New Delhi, Sept 12 (UNI) The National Wildlife Board, headed by Prime Minister Manmohan Singh, is meeting here on October 8 against the backdrop of the Environment Ministry's grave concerns over the impact of the Forest Rights Act.
The Scheduled Tribes and Other Traditional Forest Dwellers (Recognition of Forest Rights) Bill was passed by Parliament on December 13 last year and it became an Act the same month with the then President giving his assent.
The Forest Rights Bill had been opposed by the Ministry of Environment and Forests on the ground that it would hinder the efforts for conservation and protection of the country's dwindling forests and cause irreparable damage to ecology and wildlife.
Sources in the Ministry told UNI that the Forest Department would take up with the Prime Minister some vital issues relating to the Act. The formulation of rules and regulations for implementing the Act is in process.
The new law recognises the right of Scheduled Tribes and other traditional forest dwellers to homestead, cultivable and grazing land (occupied, and in use since December 2005), and to non-timber forest produce.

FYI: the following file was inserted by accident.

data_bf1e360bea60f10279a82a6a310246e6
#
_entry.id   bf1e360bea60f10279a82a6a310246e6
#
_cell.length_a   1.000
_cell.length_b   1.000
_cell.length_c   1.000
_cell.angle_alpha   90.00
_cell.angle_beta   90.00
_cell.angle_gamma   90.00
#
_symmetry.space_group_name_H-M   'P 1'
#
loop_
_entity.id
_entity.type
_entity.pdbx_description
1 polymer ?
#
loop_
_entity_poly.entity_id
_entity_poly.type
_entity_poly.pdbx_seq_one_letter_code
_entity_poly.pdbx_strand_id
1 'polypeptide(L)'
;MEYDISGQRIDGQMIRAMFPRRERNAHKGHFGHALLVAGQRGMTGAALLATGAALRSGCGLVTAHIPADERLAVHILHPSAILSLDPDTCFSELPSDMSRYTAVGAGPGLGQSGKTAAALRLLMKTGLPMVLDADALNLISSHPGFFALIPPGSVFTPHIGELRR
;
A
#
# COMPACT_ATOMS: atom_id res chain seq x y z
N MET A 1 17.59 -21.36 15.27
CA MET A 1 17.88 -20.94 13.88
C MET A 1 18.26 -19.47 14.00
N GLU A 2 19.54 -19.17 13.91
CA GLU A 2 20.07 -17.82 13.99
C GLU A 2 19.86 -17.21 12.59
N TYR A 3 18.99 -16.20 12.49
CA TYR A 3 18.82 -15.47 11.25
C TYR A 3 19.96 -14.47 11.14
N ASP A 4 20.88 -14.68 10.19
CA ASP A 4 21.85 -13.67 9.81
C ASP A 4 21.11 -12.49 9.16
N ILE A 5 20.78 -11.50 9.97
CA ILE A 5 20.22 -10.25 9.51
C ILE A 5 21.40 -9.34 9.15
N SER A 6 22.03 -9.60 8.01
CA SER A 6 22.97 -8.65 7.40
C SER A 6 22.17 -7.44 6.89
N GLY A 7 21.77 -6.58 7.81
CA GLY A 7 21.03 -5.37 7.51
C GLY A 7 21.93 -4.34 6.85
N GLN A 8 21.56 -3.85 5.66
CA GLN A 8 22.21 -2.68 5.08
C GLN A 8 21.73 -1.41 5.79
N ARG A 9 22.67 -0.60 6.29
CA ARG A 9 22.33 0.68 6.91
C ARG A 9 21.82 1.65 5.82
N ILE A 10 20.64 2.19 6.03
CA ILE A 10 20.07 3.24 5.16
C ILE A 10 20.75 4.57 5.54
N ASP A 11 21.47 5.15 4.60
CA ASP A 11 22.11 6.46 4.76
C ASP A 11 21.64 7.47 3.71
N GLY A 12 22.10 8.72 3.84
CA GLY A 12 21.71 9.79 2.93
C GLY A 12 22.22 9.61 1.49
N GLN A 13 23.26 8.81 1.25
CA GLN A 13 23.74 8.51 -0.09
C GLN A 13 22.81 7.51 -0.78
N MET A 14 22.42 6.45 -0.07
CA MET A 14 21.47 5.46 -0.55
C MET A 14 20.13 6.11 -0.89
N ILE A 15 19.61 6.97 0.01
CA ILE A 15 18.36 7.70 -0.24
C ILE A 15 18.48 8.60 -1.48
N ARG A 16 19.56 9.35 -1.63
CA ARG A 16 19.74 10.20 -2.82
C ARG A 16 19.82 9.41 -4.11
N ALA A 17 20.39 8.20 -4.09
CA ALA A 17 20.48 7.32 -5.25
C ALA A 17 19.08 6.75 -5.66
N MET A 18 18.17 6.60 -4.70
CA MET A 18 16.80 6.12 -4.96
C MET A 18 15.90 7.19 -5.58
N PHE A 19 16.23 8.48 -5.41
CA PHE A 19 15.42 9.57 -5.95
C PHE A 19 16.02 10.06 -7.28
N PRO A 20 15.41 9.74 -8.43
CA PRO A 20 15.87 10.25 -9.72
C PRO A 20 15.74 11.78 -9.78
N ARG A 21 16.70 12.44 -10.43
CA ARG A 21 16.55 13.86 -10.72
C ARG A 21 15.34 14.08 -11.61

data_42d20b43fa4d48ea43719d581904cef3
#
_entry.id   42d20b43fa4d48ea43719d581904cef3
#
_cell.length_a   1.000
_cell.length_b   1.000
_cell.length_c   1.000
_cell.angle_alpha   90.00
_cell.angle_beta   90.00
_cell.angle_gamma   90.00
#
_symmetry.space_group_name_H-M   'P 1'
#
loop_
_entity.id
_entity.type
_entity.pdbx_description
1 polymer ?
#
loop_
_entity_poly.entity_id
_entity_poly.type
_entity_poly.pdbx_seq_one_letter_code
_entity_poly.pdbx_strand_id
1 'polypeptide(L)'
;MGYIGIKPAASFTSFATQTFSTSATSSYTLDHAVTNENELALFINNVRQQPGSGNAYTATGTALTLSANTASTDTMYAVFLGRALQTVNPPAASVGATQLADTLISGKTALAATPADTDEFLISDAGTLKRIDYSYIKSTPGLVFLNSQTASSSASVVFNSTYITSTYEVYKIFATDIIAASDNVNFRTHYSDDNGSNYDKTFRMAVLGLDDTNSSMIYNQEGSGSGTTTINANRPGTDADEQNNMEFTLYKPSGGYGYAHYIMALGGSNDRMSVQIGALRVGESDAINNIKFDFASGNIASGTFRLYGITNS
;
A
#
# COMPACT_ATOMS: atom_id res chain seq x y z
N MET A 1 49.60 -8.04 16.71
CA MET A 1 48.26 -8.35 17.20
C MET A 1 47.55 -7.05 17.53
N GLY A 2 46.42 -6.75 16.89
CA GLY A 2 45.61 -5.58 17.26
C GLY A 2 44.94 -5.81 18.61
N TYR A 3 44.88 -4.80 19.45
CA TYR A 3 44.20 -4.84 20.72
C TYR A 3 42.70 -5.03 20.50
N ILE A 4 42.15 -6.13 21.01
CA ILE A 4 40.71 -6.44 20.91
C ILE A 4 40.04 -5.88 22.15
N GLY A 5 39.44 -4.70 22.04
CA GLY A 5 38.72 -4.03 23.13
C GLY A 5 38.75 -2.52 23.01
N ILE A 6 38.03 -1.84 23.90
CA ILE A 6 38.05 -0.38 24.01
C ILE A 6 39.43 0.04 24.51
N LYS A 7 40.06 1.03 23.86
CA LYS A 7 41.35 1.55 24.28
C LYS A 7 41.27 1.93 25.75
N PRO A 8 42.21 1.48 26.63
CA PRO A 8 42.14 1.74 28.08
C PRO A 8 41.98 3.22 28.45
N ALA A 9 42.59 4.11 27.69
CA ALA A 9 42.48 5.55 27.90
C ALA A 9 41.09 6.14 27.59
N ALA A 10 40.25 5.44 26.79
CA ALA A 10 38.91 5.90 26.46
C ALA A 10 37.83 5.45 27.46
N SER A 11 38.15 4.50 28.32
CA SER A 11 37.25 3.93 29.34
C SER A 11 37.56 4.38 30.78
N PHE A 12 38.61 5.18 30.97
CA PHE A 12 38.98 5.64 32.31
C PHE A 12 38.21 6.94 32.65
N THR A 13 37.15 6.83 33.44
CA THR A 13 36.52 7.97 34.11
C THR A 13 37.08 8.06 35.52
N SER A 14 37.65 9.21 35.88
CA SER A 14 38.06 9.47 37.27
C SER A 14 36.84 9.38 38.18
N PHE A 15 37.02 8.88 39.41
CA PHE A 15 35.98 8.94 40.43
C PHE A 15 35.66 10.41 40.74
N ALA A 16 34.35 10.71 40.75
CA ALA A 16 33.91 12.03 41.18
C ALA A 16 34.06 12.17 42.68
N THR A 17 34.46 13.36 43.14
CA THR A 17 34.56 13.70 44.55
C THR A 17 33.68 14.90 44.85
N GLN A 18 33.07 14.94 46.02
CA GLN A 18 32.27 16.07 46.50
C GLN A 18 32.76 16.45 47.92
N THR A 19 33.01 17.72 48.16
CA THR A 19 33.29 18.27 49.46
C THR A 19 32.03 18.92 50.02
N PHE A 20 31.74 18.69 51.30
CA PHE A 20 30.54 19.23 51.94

The Environment Ministry officials fear that these rights will certainly affect the wildlife habitat, especially those of the endangered species like the tiger besides others.
Besides discussing the impact of the new Forest law, the board would give approval to recovery plans for endangered species like great India Bustard, snow leoprad in Himalayas, Markhor- a type of wild goat and Hangul-a Kashmiri stag.
The latest provisional figures about the decline in the number of tigers given by the Wilidlife Institute Of India(WII), Dehradun, will dominate the proceedings, sources said. WII will submit the full report of its tiger census in November, sources added.